Bear Bags and Bear Resistant Containers - why are they necessary?
Hello, I am going on a week-long backpacking trip with some friends. We are going to be in...Read more
I'm wondering what others use as a calculation for calories to consume per day while backpacking. The "standard" of weight * 25 or 30 for all day activity with a pack seems high to me, but I'm fairly new to backpacking. I'm 250lbs, fairly fit and strong (ahem...dad bod), with a pack base weight of 29lbs. If I were to consume the standard calculation, that's 6,000 calories per day, which is a ton of food. I will also often be going with my 8-year old daughter who has proven well in hikes of a few miles in a little over an hour, and her total pack weight will be 10lbs (12lbs if she needs to carry an extra liter of water). She's 68lbs in weight and is very fit/toned (lots of gymnastics).
Assuming we hike roughly 10 miles in a day, or between 4-6 hours of active hiking depending on terrain and temperature, what would you recommend on caloric intake? I'm up for going into a deficit for my own intake to lose 20-30lbs over time, which would be my fit/healthy weight, but I need to ensure my daughter maintains. I'm assuming 1700-2000 calories per day is a good number for her.
Any advice is greatly appreciated, thanks!
I suggest you read some trail journals written by (or watch video blogs) and see what hikers say about what they carry foodwise and how much they eat. You don't say how long this hike will be, though you imply it is more than just a long weekend.
Generally speaking, and YMMV, hikers on the Appalachian Trail have suppressed appetite during the first 1-2 ish weeks of their hikes. Their example should serve as a good guide no matter where you might be hiking. Many new thru-hikers overpack their food bags and arrive at the first resupply opportunity with meals still to go.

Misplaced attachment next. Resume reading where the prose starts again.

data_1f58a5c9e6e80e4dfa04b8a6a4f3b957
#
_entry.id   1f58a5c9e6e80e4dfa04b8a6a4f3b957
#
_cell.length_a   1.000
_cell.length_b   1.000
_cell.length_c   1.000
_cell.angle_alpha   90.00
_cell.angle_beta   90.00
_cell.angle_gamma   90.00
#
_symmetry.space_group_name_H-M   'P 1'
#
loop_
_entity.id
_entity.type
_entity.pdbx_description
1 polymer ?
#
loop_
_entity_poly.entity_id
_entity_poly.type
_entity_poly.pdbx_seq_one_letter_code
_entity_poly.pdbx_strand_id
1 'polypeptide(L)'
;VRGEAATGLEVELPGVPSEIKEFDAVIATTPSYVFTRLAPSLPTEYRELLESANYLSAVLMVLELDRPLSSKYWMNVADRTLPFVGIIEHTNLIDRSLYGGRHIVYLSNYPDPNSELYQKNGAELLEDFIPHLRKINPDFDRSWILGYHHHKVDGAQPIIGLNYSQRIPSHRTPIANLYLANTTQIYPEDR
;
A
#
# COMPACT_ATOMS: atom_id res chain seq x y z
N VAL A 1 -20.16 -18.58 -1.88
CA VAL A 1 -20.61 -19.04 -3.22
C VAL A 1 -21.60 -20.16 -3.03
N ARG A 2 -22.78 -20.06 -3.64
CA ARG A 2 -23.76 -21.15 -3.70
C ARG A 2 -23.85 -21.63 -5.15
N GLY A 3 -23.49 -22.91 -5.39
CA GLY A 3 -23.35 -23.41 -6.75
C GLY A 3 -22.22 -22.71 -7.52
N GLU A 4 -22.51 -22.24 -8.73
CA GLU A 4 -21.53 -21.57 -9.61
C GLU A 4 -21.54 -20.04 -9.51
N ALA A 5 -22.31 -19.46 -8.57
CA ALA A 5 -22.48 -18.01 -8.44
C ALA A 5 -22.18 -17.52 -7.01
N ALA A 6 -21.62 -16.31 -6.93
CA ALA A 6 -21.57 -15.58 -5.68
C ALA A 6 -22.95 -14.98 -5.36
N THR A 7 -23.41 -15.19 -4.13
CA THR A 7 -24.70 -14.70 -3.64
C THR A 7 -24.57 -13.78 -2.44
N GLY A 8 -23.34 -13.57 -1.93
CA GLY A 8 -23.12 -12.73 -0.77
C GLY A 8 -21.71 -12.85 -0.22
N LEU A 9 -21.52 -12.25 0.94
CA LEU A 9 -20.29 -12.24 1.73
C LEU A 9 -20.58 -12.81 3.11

Then "hiker hunger" tends to set in. Typically thru-hikers cannot comfortably carry enough daily calories on the AT, but resupply options are plentiful over 99% of that trail. They "tank up" at town stops or road crossings to help make up the difference. Once thru-hikers have put hundreds of miles under their belts, they turn into machines into which they pour calories and out come miles. I know very few who count their calories. They just eat.
But for your daughter, more care definitely required. One popular method of providing enough calories is the breakfast shake--Carnation mix, with add-ins as desired, sometimes mixed the night before. Olive oil, a very calorie-dense food, to mix with dinners. Parmesan cheese, same thing. Peanut butter. A little research on hiker foods will lead you all those places and more and include discussions like "to eat candy bars or restrict carbs/sugars" and "avoid processed foods vs. eat whatever, it's just fuel."
Bottom line: IMHO carry 1-2 pounds of food per person per day. In the early days of your hike, I bet the challenge will be wanting to eat. When hiking I find I move away from "three square meals a day" and more toward eating a little something every hour or two during the hiking phase of the day with one substantial meal once the miles are done. After you and your daughter have hiked a week or two or three you'll know what works for you. Big hot breakfast followed by snacks? A 2-3 hour break in midday in which the "dinner" is prepared and eaten, followed by a rest before hiking on?
Hope this is a good place to start. . . .
Thanks Ed, that helps and is along the lines of what I thought. I usually eat 2 main meals a day, and breakfast is a granola bar or something light, so I'd probably be most comfortable with a 700 calorie lunch and dinner and mix in 3-4 300-400 calorie snacks (meal bars, complete cookies) per day.